Child and Adolescent Social Work Journal

, Volume 36, Issue 2, pp 155–169 | Cite as

Perspectives of Key Informants on Child Abuse: Qualitative Evidence from Northern Ghana

  • Mavis Dako-GyekeEmail author


Drawing on Bronfenbrenner’s ecological systems theory, this study aimed to explore key informants’ views about child abuse. Using a qualitative research design, thirty key informants participated in the study. Focus Group Discussions (FGDs) and In-depth Interviews (IDIs) were conducted to gather data, which were analyzed thematically. The findings of the study indicated that children were discouraged from being assertive. Also, it was found that key informants had knowledge of child abuse, the variant types, as well as perpetrators and victims of child abuse. Furthermore, different factors (poverty, cultural and religious beliefs, ignorance of child protection laws, among others) were described by key informants as underpinning the occurrence of child abuse. Moreover, evidence showed that generally, child abuse cases were not reported due to barriers, such as concerns about consequences of reporting, poverty, family ties, stigmatization and unavailability or lack of support systems. Based on the findings of the study, conclusions were drawn and implications discussed.


Ghana Abuse Children Protection Physical Psychological/verbal Sexual 



This project was made possible with financial support from the UNDP Country Programme for Ghana. Also, appreciation is expressed to key informants who participated in this study, as well as the research assistant.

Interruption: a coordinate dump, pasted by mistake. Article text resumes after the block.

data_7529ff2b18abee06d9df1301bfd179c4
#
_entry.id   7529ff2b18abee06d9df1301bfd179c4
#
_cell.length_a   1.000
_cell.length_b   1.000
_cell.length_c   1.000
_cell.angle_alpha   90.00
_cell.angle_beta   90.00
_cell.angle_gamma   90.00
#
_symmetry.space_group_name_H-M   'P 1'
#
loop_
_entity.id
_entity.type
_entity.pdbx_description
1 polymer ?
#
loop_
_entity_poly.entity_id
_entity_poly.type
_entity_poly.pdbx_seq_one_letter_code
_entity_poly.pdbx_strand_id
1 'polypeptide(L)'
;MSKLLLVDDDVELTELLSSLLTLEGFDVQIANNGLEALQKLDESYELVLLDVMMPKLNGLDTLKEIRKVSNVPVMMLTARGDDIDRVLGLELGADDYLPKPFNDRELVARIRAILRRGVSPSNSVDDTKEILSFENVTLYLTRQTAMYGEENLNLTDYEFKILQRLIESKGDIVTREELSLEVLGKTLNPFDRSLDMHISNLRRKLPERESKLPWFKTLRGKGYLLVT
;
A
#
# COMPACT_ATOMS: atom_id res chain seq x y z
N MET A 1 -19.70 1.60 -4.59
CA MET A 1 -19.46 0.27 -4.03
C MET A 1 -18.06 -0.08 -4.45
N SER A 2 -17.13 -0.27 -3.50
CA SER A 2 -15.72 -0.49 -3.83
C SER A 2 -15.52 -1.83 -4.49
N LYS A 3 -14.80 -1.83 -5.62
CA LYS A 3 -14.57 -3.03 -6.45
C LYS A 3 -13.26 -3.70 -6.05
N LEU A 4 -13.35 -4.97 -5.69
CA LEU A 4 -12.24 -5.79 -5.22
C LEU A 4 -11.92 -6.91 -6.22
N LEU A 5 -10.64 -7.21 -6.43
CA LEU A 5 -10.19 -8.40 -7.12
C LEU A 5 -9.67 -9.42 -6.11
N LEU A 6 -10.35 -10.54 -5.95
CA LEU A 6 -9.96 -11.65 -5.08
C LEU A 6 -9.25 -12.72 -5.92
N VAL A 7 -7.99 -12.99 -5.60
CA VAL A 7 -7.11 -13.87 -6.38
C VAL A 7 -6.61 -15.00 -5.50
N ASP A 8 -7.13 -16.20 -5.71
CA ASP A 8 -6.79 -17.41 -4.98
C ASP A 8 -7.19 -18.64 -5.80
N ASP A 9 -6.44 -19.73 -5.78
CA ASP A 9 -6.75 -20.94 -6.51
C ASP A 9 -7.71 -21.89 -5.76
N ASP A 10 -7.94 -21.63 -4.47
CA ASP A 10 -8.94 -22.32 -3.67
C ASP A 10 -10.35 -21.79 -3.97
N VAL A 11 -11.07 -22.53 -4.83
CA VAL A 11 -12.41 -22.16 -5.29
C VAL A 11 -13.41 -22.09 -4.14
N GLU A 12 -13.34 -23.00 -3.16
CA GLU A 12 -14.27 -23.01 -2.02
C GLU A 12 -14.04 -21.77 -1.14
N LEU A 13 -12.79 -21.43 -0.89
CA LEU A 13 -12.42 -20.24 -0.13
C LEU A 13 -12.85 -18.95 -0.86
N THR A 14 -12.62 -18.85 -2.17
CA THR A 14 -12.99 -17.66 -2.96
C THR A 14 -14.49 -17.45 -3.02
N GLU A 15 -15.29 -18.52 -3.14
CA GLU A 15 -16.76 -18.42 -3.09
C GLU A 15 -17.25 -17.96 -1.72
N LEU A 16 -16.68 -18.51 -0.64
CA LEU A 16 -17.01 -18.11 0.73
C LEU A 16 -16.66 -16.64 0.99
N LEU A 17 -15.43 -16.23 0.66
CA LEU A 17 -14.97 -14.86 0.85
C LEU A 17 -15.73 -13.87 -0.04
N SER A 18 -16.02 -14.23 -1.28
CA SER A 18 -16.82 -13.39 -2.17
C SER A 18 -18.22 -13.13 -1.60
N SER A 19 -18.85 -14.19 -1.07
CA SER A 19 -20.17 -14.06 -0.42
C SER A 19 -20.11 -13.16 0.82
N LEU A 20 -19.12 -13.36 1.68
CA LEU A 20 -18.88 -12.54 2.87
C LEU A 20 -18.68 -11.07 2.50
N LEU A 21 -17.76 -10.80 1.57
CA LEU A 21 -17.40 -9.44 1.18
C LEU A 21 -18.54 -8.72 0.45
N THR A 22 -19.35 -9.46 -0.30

This research was supported by the UNDP Country Programme for Ghana. The findings and conclusions in this report are those of the author and do not represent the official position of the UNDP.

Compliance with Ethical Standards

Conflict of interest

The author declares no conflict of interest.

Ethical Approval

All procedures performed in studies involving human participants were in accordance with the ethical standards of the institutional and/or national research committee and with the 1964 Helsinki declaration and its later amendments or comparable ethical standards.

Informed Consent

Participation in the study was voluntary and informed consent was obtained from participants. Also, participants were informed about the purpose of the study and were informed that they could withdraw from the study at any time and could stop responding to any question they felt uncomfortable with. Information obtained from participants was anonymized and confidentiality was assured throughout the data collection process.


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Authors and Affiliations

  1. 1.Department of Social WorkUniversity of GhanaAccraGhana

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